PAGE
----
Review by Jack Foley
FOR anyone who doesnt know, Australian crocodile hunter Steve Irwin
is a natural history film-maker who has become world-renowned for his crazy
antics with some of the planets most dangerous creatures.
He is the flip-side of Sir David Attenborough, a wildly charismatic performer with an obvious passion for his job, who constantly tip-toes along the line between genius and insanity. Anyone who has seen him wrestling a crocodile, or making friends with a snake, will know what I mean.
But whatever people think (and the jury is most definitely out on this one!), his antics have provided a terrific formula for success, so much so that Irwin has now landed his own movie - a sort of Crocodile Dundee played for a younger generation.
Needless to say, The Crocodile Hunter: Collision Course is a very mixed-bag of a movie; one which certainly entertains the kids more than the adults but one which, more often that not, begs the question, why?
Director John Stainton seems to have trouble identifying a genre, inter-cutting footage of Irwin doing what he does for a living, with scenes involving rogue CIA agents attempting to retrieve a top-secret satellite beacon from the belly of a croc. As the title suggests, the two stories collide for an explosive finale, but it is the only time Irwin is called upon to act in the slightest.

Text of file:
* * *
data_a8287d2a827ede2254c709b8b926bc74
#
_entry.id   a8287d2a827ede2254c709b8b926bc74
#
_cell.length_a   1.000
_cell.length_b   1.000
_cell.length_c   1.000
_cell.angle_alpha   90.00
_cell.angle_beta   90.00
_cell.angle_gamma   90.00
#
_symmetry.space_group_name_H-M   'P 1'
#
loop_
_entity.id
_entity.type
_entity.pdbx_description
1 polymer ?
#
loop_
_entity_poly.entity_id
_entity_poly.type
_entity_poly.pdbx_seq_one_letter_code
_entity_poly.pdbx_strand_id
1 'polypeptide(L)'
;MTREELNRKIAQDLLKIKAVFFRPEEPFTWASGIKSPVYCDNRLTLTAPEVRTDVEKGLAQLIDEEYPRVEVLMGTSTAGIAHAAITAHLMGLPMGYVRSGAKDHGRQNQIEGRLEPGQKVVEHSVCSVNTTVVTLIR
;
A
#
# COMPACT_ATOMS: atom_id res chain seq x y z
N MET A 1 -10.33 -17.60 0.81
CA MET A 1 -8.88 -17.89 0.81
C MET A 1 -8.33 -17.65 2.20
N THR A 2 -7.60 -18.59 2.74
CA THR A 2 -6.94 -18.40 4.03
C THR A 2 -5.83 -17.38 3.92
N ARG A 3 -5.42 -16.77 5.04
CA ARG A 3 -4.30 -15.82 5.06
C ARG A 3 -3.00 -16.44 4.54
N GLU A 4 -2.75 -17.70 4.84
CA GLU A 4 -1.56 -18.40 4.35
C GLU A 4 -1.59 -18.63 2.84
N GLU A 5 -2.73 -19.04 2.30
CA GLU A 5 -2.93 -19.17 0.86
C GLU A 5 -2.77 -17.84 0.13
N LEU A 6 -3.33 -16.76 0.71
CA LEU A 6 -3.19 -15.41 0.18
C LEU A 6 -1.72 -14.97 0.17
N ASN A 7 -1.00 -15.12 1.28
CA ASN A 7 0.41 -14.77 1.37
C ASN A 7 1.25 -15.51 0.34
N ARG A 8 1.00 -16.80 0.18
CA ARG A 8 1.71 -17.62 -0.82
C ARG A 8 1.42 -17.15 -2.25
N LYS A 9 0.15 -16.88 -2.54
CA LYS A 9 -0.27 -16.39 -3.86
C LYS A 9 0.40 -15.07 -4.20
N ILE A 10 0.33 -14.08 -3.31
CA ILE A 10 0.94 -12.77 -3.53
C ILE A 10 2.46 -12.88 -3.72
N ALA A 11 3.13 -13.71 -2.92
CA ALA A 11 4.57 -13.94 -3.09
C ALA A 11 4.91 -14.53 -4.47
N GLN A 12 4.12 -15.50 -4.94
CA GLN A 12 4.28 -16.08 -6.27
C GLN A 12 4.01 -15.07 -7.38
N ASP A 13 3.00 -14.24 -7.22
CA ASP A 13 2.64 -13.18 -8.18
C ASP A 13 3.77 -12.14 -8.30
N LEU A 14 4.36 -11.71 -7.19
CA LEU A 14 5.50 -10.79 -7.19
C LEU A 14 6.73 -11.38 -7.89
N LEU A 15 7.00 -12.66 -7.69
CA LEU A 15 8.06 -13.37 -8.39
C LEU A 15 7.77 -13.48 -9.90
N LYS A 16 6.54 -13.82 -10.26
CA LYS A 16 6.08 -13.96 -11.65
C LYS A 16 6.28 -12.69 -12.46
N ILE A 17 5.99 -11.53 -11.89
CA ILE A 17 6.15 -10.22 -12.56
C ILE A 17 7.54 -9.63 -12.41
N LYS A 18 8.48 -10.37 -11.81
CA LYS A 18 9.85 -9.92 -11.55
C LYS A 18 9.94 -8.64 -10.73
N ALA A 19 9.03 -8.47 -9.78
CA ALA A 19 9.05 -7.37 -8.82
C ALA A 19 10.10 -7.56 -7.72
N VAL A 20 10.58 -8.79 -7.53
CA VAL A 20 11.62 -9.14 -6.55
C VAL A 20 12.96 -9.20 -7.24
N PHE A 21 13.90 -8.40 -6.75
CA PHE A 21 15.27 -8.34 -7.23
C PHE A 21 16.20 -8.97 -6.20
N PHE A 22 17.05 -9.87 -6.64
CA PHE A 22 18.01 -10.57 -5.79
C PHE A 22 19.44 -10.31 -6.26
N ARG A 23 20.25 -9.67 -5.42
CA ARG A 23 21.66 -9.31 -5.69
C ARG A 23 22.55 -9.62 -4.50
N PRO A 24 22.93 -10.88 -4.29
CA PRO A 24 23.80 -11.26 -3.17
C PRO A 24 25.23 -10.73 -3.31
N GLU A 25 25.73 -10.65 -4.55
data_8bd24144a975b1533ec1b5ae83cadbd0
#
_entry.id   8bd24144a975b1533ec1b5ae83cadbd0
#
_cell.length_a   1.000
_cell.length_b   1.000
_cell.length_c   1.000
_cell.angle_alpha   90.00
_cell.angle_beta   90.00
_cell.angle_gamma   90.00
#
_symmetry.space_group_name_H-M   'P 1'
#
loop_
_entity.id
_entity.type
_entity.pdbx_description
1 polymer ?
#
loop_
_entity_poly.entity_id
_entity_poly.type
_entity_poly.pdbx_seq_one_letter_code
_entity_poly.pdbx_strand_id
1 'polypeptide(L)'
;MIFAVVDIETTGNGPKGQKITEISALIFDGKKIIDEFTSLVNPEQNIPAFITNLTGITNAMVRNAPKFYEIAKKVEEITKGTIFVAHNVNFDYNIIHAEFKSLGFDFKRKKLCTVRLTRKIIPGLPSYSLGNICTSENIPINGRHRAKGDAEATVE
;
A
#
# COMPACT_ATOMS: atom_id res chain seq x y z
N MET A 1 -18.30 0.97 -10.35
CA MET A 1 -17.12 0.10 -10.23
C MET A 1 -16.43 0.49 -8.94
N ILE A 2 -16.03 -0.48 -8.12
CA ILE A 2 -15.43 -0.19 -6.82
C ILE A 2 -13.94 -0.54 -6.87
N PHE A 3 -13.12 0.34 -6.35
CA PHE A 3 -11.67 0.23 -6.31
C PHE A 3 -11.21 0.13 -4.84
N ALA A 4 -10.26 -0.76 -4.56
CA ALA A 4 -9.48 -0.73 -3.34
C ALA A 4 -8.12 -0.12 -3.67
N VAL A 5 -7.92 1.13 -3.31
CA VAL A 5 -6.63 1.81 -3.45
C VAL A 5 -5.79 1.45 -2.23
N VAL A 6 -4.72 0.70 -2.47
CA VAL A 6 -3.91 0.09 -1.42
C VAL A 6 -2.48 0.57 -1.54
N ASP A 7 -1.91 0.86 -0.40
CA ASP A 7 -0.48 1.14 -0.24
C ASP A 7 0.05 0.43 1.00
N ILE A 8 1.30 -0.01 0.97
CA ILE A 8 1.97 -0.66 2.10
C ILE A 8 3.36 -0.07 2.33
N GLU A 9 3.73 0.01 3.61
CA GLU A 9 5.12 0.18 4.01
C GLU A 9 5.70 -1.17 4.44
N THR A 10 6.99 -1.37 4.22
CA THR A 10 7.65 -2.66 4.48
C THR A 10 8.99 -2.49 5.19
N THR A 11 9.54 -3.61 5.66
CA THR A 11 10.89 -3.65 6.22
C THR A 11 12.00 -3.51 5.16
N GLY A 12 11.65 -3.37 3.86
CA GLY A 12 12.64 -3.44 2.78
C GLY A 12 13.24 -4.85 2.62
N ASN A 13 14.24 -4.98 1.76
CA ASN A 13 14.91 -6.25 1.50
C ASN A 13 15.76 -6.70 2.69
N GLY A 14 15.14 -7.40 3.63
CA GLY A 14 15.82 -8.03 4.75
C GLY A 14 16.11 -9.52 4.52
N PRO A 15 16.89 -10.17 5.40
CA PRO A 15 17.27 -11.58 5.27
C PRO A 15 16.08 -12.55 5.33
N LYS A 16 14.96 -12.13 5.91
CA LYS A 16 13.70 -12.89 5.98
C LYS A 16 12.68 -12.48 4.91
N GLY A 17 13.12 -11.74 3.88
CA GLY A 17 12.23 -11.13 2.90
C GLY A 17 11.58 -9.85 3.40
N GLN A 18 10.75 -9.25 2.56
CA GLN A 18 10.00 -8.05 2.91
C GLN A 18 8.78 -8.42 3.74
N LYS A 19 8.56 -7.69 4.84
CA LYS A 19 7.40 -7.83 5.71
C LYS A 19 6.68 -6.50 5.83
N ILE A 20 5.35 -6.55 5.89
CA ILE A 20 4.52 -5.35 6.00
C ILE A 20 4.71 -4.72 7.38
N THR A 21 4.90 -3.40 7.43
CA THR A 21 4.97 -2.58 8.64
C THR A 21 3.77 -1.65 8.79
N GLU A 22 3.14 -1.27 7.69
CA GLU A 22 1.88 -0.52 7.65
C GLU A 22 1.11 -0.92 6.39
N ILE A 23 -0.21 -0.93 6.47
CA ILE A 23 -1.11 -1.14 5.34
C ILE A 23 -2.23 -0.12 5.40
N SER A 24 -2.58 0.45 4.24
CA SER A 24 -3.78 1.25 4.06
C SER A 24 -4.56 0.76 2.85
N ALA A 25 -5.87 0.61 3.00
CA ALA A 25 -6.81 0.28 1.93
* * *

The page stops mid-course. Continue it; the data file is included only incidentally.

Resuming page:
As the star has candidly confessed to any journalist who asks, the so-called stunts on-screen are everyday practices for him - he has had more than his fair share of close scrapes with the jaws of his co-stars or with the wrath of snakes or spiders.
Thus, watching Staintons movie is rather like watching an extended
episode of The Discovery Channel, albeit with a tacked on, and ludicrous,
sub-plot involving the CIA and a mad Bush woman who packs a shotgun. And once
the novelty of seeing Irwin tackle the wildlife has worn off, all that is
left is a very shabby affair which comes across as a poorly conceived way
of cashing in on the TV presenters undoubted celebrity.
So while children will probably be enthralled by the creepy crawlies on show (Irwins encounter with one of the deadliest spiders in Australia is sure to get the skin crawling), the adults will probably get bored very quickly, especially as proceedings become repetitive.
Irwin may have bags of personality, but his strewth-laden acts of bravura are more suited to the small screen, while the rest of his cast are outshone by their scaly co-stars. If its childrens entertainment involving some animal magic you are seeking this summer, then youre better off sticking to a mouse called Stuart and his Little family - the rewards are far taller!